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National Basketball League in doubt -

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ELEANOR HALL: One of the founding teams of the National Basketball League is set to fold.

The Brisbane Bullets problems began earlier this year, when owner Eddie Groves from ABC Learning
came under financial pressure.

He tried to sell the team but the new owners say they're pulling out of the contract because they
can't find a major sponsor.

With both the Bullets and the Sydney Kings facing uncertain futures, questions are now being asked
about the entire league's viability.

Donna Field spoke to five-time Olympic basketballer Andrew Gaze about the game's future.

ANDREW GAZE: Whether it is one owner or whether it is a multiple of owner or whatever membership
based club, whatever the formula is, it really is irrelevant if the economics don't stack up.

Unless you can have the club on a profitable foothold, then it is going to be very, very difficult
regardless of the ownership situation. I think Eddie Groves was an outstanding owner that had a
great passion for the game and brought a lot of organisations to the sport and I think that is
outstanding so I think it would be wrong to say that the Eddie Groves model is not correct but
ultimately, the sport and the clubs have to be to stand up on their own two feet and be financially

DONNA FIELD: And what is the problem at the moment? What do you see as the big problem as to why
clubs like the Brisbane Bullets aren't financially viable?

ANDREW GAZE: Well, in a very simplistic sense, they are spending more than they have and what I
think the situation is, a lot of it is created because of lack of control over your venues. Some of
these clubs pay exorbitant leases to use their venues and despite getting in basketball terms, very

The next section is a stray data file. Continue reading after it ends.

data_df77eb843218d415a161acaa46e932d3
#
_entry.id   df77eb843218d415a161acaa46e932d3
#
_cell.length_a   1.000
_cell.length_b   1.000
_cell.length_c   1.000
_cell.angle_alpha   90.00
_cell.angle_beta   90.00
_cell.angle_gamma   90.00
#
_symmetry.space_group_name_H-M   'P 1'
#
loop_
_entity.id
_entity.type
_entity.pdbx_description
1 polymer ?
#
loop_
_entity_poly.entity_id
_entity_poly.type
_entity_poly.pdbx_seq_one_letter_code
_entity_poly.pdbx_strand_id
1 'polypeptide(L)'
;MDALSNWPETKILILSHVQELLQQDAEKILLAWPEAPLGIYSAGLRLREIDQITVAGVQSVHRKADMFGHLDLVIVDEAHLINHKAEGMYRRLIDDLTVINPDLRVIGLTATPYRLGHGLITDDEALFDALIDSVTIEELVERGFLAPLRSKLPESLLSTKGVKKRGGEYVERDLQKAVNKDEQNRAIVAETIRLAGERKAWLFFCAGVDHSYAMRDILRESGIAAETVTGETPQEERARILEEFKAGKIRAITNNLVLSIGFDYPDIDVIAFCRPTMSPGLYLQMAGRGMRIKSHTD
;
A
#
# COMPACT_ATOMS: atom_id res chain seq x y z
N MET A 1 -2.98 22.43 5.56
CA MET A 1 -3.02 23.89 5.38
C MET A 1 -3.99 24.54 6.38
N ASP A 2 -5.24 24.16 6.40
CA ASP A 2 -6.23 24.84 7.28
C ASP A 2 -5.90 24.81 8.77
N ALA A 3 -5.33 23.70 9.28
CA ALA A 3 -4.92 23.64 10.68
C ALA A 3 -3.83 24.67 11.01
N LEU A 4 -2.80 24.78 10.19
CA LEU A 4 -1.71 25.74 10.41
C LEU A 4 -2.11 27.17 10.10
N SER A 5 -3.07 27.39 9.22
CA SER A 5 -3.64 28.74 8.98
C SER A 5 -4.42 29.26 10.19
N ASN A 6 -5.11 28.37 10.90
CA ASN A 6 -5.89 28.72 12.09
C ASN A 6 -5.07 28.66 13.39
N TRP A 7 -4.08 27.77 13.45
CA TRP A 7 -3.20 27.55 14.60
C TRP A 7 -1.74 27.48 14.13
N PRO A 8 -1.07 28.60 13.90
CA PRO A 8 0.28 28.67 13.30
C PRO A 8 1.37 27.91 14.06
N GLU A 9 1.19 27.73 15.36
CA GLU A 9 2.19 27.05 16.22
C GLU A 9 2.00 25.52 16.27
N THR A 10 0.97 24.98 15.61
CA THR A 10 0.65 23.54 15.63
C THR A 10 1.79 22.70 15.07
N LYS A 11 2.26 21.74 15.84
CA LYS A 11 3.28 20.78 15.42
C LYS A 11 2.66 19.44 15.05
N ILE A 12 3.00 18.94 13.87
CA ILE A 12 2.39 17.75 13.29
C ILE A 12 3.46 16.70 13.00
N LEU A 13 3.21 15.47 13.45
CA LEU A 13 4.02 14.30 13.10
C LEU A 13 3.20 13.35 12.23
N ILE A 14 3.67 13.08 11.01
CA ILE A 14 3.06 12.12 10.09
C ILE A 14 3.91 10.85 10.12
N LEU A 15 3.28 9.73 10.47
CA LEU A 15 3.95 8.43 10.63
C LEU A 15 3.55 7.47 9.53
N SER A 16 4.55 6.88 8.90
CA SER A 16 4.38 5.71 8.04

reasonable attendances and good support, corporately these types of things.

If you don't have a situation where you can generate significant profits from your home games, it
makes it very, very difficult.

DONNA FIELD: And what does it mean for the future of the game if you do have teams within the NBL
experiencing this financial difficulty and the possibility of folding?

ANDREW GAZE: Well right now I think the future is outstanding. Yes there are some problems with a
couple of our clubs in the NBL but across the board over the last two or three years, there have
been some tremendous improvement in the viability of most of the teams so you know, obviously when
teams go under it gets a lot of exposure and it is clearly very disappointing but it is not
something that is exclusive to basketball so I think that it would be wrong to assume that the
sport is at its knees or that there is radical problems with the sport as a whole.

As a whole it's in a very healthy situation but clearly there are some issues with a couple of the
elite level teams that is unpleasant and needs to be addressed.

DONNA FIELD: Are you hopeful for the future of the Sydney Kings and the Brisbane Bullets?

ANDREW GAZE: Absolutely. I think that the sport is going through a reform over the next six to 12,
well it is in the process right now but very soon there is going to be some announcements about
what direction the NBL and Basketball Australia and the various programs are going to take and I
think it is an exciting time and there will be some significant changes to the structure of the NBL
and the number of teams and all those types of things I think are being discussed and I don't think
it will happen for the upcoming season, well it won't happen for the upcoming season but when you
look ahead, I think that the foundations are there for continued growth.

Obviously the Sydney Kings and the Brisbane Bullets are significant issues but they are not ones
that I think you look at to say well, that means that the whole sport is done and dusted and it is
all over.

ELEANOR HALL: That is Olympic Basketballer, Andrew Gaze speaking to Donna Field.